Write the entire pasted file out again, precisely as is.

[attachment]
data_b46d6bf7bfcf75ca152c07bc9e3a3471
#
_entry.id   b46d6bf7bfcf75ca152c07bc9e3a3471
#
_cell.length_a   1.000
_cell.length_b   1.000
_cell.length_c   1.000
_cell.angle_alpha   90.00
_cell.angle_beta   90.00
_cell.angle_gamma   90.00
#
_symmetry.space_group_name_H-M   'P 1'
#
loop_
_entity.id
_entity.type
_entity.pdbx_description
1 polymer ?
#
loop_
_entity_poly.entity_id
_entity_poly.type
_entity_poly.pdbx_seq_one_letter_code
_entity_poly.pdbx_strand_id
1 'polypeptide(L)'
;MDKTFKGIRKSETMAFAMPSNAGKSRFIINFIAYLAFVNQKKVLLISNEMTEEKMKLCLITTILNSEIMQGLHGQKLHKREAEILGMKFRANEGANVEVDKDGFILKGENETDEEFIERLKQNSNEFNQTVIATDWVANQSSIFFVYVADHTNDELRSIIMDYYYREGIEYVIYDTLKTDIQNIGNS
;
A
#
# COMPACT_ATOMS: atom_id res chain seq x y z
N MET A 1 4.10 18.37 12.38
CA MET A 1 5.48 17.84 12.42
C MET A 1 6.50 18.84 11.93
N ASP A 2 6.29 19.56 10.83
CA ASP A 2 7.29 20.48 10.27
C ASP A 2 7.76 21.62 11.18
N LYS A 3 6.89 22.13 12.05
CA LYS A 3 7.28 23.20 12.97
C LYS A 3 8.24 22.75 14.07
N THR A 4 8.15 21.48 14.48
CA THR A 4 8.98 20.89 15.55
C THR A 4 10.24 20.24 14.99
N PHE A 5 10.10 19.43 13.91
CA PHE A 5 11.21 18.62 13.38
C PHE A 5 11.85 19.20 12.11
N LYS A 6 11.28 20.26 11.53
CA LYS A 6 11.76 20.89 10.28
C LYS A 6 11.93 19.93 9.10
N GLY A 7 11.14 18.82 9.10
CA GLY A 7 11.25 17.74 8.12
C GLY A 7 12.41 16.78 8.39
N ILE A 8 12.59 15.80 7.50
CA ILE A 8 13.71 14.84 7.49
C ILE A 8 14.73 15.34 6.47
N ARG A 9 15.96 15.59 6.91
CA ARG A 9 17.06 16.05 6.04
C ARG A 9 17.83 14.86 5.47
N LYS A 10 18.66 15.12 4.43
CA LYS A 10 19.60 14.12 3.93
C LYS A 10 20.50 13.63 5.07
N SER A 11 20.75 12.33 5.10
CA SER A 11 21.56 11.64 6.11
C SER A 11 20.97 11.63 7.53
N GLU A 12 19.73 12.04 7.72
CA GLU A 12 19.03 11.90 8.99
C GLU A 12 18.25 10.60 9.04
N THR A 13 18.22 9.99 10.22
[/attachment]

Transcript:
data_b46d6bf7bfcf75ca152c07bc9e3a3471
#
_entry.id   b46d6bf7bfcf75ca152c07bc9e3a3471
#
_cell.length_a   1.000
_cell.length_b   1.000
_cell.length_c   1.000
_cell.angle_alpha   90.00
_cell.angle_beta   90.00
_cell.angle_gamma   90.00
#
_symmetry.space_group_name_H-M   'P 1'
#
loop_
_entity.id
_entity.type
_entity.pdbx_description
1 polymer ?
#
loop_
_entity_poly.entity_id
_entity_poly.type
_entity_poly.pdbx_seq_one_letter_code
_entity_poly.pdbx_strand_id
1 'polypeptide(L)'
;MDKTFKGIRKSETMAFAMPSNAGKSRFIINFIAYLAFVNQKKVLLISNEMTEEKMKLCLITTILNSEIMQGLHGQKLHKREAEILGMKFRANEGANVEVDKDGFILKGENETDEEFIERLKQNSNEFNQTVIATDWVANQSSIFFVYVADHTNDELRSIIMDYYYREGIEYVIYDTLKTDIQNIGNS
;
A
#
# COMPACT_ATOMS: atom_id res chain seq x y z
N MET A 1 4.10 18.37 12.38
CA MET A 1 5.48 17.84 12.42
C MET A 1 6.50 18.84 11.93
N ASP A 2 6.29 19.56 10.83
CA ASP A 2 7.29 20.48 10.27
C ASP A 2 7.76 21.62 11.18
N LYS A 3 6.89 22.13 12.05
CA LYS A 3 7.28 23.20 12.97
C LYS A 3 8.24 22.75 14.07
N THR A 4 8.15 21.48 14.48
CA THR A 4 8.98 20.89 15.55
C THR A 4 10.24 20.24 14.99
N PHE A 5 10.10 19.43 13.91
CA PHE A 5 11.21 18.62 13.38
C PHE A 5 11.85 19.20 12.11
N LYS A 6 11.28 20.26 11.53
CA LYS A 6 11.76 20.89 10.28
C LYS A 6 11.93 19.93 9.10
N GLY A 7 11.14 18.82 9.10
CA GLY A 7 11.25 17.74 8.12
C GLY A 7 12.41 16.78 8.39
N ILE A 8 12.59 15.80 7.50
CA ILE A 8 13.71 14.84 7.49
C ILE A 8 14.73 15.34 6.47
N ARG A 9 15.96 15.59 6.91
CA ARG A 9 17.06 16.05 6.04
C ARG A 9 17.83 14.86 5.47
N LYS A 10 18.66 15.12 4.43
CA LYS A 10 19.60 14.12 3.93
C LYS A 10 20.50 13.63 5.07
N SER A 11 20.75 12.33 5.10
CA SER A 11 21.56 11.64 6.11
C SER A 11 20.97 11.63 7.53
N GLU A 12 19.73 12.04 7.72
CA GLU A 12 19.03 11.90 8.99
C GLU A 12 18.25 10.60 9.04
N THR A 13 18.22 9.99 10.22